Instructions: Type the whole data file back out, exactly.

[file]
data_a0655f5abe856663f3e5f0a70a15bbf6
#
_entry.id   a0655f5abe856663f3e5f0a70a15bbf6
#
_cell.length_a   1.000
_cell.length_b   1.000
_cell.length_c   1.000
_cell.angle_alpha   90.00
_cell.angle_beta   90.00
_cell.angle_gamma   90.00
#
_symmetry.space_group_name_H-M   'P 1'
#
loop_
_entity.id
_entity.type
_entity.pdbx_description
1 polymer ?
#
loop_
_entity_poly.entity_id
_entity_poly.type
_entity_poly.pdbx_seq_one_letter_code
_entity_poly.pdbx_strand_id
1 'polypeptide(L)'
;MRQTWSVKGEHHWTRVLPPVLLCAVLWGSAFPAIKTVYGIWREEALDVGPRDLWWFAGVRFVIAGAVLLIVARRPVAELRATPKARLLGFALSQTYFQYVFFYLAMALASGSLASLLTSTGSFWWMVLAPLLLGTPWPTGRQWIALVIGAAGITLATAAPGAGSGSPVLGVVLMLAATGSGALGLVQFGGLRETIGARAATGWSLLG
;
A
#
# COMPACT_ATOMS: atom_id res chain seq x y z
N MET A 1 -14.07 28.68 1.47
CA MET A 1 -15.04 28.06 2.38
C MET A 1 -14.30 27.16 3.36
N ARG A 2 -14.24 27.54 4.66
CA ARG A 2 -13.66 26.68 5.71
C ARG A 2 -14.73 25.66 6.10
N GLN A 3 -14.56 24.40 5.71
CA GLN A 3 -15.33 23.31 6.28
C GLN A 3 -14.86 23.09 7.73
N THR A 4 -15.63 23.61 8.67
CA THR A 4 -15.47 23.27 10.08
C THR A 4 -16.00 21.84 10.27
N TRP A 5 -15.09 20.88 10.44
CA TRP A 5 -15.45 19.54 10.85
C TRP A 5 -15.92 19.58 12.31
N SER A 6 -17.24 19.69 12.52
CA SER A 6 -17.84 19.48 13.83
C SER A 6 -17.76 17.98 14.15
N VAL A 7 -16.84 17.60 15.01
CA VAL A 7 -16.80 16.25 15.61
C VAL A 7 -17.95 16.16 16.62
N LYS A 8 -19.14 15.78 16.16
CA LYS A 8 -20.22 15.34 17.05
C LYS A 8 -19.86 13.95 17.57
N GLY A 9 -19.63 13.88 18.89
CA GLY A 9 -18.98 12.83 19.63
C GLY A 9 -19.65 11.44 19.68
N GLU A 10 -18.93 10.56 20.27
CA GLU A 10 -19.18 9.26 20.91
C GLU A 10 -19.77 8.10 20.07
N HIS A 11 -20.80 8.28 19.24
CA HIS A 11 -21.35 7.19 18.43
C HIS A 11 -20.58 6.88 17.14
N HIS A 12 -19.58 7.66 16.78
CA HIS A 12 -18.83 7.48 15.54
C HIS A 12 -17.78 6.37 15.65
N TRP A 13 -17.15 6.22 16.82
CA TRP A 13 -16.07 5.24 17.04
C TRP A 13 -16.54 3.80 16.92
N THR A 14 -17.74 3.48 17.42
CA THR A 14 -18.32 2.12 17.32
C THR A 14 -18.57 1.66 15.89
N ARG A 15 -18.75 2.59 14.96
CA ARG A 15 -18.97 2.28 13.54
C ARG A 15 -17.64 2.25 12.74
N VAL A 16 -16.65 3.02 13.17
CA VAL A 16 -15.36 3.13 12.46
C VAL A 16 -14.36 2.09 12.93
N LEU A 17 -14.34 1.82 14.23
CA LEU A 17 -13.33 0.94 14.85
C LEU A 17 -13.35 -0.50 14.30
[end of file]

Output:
data_a0655f5abe856663f3e5f0a70a15bbf6
#
_entry.id   a0655f5abe856663f3e5f0a70a15bbf6
#
_cell.length_a   1.000
_cell.length_b   1.000
_cell.length_c   1.000
_cell.angle_alpha   90.00
_cell.angle_beta   90.00
_cell.angle_gamma   90.00
#
_symmetry.space_group_name_H-M   'P 1'
#
loop_
_entity.id
_entity.type
_entity.pdbx_description
1 polymer ?
#
loop_
_entity_poly.entity_id
_entity_poly.type
_entity_poly.pdbx_seq_one_letter_code
_entity_poly.pdbx_strand_id
1 'polypeptide(L)'
;MRQTWSVKGEHHWTRVLPPVLLCAVLWGSAFPAIKTVYGIWREEALDVGPRDLWWFAGVRFVIAGAVLLIVARRPVAELRATPKARLLGFALSQTYFQYVFFYLAMALASGSLASLLTSTGSFWWMVLAPLLLGTPWPTGRQWIALVIGAAGITLATAAPGAGSGSPVLGVVLMLAATGSGALGLVQFGGLRETIGARAATGWSLLG
;
A
#
# COMPACT_ATOMS: atom_id res chain seq x y z
N MET A 1 -14.07 28.68 1.47
CA MET A 1 -15.04 28.06 2.38
C MET A 1 -14.30 27.16 3.36
N ARG A 2 -14.24 27.54 4.66
CA ARG A 2 -13.66 26.68 5.71
C ARG A 2 -14.73 25.66 6.10
N GLN A 3 -14.56 24.40 5.71
CA GLN A 3 -15.33 23.31 6.28
C GLN A 3 -14.86 23.09 7.73
N THR A 4 -15.63 23.61 8.67
CA THR A 4 -15.47 23.27 10.08
C THR A 4 -16.00 21.84 10.27
N TRP A 5 -15.09 20.88 10.44
CA TRP A 5 -15.45 19.54 10.85
C TRP A 5 -15.92 19.58 12.31
N SER A 6 -17.24 19.69 12.52
CA SER A 6 -17.84 19.48 13.83
C SER A 6 -17.76 17.98 14.15
N VAL A 7 -16.84 17.60 15.01
CA VAL A 7 -16.80 16.25 15.61
C VAL A 7 -17.95 16.16 16.62
N LYS A 8 -19.14 15.78 16.16
CA LYS A 8 -20.22 15.34 17.05
C LYS A 8 -19.86 13.95 17.57
N GLY A 9 -19.63 13.88 18.89
CA GLY A 9 -18.98 12.83 19.63
C GLY A 9 -19.65 11.44 19.68
N GLU A 10 -18.93 10.56 20.27
CA GLU A 10 -19.18 9.26 20.91
C GLU A 10 -19.77 8.10 20.07
N HIS A 11 -20.80 8.28 19.24
CA HIS A 11 -21.35 7.19 18.43
C HIS A 11 -20.58 6.88 17.14
N HIS A 12 -19.58 7.66 16.78
CA HIS A 12 -18.83 7.48 15.54
C HIS A 12 -17.78 6.37 15.65
N TRP A 13 -17.15 6.22 16.82
CA TRP A 13 -16.07 5.24 17.04
C TRP A 13 -16.54 3.80 16.92
N THR A 14 -17.74 3.48 17.42
CA THR A 14 -18.32 2.12 17.32
C THR A 14 -18.57 1.66 15.89
N ARG A 15 -18.75 2.59 14.96
CA ARG A 15 -18.97 2.28 13.54
C ARG A 15 -17.64 2.25 12.74
N VAL A 16 -16.65 3.02 13.17
CA VAL A 16 -15.36 3.13 12.46
C VAL A 16 -14.36 2.09 12.93
N LEU A 17 -14.34 1.82 14.23
CA LEU A 17 -13.33 0.94 14.85
C LEU A 17 -13.35 -0.50 14.30